The Catholic University of America

Of Counsel - A Bulletin on Legal Issues at CUA - August 1999


Invasion of Privacy

There are a number of different laws that protect the "right to privacy" in different ways. For example, under the Electronic Communications Privacy Act, a federal statute, it generally is a crime to intercept someone else's private e-mail message or to look into someone else's private computer account without appropriate authorization. The fact that you may have the technological ability to do so, or that the other person may not have properly safeguarded his or her account, does not mean that you have authorization.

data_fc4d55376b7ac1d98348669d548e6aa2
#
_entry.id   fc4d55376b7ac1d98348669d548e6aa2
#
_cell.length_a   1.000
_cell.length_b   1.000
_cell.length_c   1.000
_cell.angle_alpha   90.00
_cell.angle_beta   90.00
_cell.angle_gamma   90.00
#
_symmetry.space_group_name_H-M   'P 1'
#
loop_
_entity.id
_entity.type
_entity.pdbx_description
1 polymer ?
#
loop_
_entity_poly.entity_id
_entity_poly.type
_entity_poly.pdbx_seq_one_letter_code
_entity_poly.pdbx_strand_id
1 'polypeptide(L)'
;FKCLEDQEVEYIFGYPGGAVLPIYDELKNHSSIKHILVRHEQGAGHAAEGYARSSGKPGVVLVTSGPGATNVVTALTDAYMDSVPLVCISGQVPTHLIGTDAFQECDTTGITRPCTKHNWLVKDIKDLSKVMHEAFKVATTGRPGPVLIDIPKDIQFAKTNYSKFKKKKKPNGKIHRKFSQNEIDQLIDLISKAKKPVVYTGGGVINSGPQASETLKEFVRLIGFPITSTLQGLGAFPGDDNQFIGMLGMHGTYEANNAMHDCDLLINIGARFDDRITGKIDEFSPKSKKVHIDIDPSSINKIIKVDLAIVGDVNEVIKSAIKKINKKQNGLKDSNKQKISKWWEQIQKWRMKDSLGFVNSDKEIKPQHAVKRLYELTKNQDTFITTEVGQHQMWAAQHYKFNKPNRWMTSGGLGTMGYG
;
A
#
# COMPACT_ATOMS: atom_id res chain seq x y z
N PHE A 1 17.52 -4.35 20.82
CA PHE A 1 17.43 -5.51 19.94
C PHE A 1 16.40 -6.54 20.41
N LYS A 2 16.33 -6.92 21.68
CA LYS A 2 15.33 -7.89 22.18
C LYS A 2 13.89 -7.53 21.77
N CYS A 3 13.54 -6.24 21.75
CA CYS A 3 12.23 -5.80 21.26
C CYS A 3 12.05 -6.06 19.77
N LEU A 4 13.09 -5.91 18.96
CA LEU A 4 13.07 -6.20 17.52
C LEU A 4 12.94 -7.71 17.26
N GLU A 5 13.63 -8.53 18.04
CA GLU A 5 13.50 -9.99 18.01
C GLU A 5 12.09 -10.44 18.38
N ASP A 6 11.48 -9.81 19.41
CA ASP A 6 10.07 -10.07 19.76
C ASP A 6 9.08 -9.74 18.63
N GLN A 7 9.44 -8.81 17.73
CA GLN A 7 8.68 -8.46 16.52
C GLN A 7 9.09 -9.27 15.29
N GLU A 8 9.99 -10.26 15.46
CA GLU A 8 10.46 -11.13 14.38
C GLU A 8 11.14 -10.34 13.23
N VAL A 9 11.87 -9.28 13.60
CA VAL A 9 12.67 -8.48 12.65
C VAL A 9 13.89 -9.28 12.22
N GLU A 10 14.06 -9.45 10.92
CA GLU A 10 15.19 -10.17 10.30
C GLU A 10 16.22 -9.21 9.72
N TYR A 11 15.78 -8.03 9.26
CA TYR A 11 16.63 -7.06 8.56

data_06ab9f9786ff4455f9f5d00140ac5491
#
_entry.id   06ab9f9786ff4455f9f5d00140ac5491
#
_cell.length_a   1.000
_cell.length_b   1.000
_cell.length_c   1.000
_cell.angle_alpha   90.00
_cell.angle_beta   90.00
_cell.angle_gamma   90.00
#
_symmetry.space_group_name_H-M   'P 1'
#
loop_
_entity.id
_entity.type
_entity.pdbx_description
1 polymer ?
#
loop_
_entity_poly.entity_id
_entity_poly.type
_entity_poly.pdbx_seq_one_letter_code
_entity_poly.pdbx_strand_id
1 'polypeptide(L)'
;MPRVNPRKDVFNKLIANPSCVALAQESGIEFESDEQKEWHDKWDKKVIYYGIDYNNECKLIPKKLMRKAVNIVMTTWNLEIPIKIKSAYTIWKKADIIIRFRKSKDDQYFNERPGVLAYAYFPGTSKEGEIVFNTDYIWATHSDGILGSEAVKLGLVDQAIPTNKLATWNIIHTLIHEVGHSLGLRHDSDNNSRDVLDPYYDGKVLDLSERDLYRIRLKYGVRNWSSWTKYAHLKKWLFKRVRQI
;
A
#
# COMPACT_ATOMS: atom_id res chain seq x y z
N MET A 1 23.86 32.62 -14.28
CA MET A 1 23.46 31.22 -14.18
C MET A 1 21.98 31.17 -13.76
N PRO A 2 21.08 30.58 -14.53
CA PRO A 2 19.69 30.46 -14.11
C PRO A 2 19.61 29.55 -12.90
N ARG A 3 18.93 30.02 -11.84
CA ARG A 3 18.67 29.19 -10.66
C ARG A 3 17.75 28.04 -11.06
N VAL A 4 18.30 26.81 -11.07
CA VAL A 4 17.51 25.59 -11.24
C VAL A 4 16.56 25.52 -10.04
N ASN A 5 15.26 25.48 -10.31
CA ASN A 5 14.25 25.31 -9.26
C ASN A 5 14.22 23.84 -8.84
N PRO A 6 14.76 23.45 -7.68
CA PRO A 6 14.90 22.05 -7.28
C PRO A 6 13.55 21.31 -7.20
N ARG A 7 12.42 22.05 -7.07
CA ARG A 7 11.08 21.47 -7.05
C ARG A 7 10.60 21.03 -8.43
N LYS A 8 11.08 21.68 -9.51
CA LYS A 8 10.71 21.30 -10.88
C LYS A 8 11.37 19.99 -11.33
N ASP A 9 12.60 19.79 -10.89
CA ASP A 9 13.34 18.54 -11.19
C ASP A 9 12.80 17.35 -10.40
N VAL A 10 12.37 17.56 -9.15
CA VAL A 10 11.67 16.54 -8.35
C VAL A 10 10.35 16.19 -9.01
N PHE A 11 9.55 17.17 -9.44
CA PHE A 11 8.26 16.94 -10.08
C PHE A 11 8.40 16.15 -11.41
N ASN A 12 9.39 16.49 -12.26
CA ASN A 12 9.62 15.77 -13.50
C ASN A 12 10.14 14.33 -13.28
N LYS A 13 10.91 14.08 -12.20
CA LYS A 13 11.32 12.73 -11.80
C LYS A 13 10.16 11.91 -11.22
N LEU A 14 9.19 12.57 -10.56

If you do not know for sure whether you have authorization, you probably do not.

In addition to criminal prosecution and penalties, one can be sued for invasion of privacy. It can be an invasion of privacy to disclose intensely personal information about another person that that person has chosen not to make public and that the public has no legitimate need or reason to know. For example, disclosing the fact that someone has AIDS, if he or she has not revealed that information publicly, can be an invasion of privacy. Unlike defamation, a statement can be an invasion of privacy even if it is true.

Also see the Student Handbook sections on "Computer Ethics" and "Responsibilities of Computer Users" which addresses security and privacy warnings for the system as well as for the individual.

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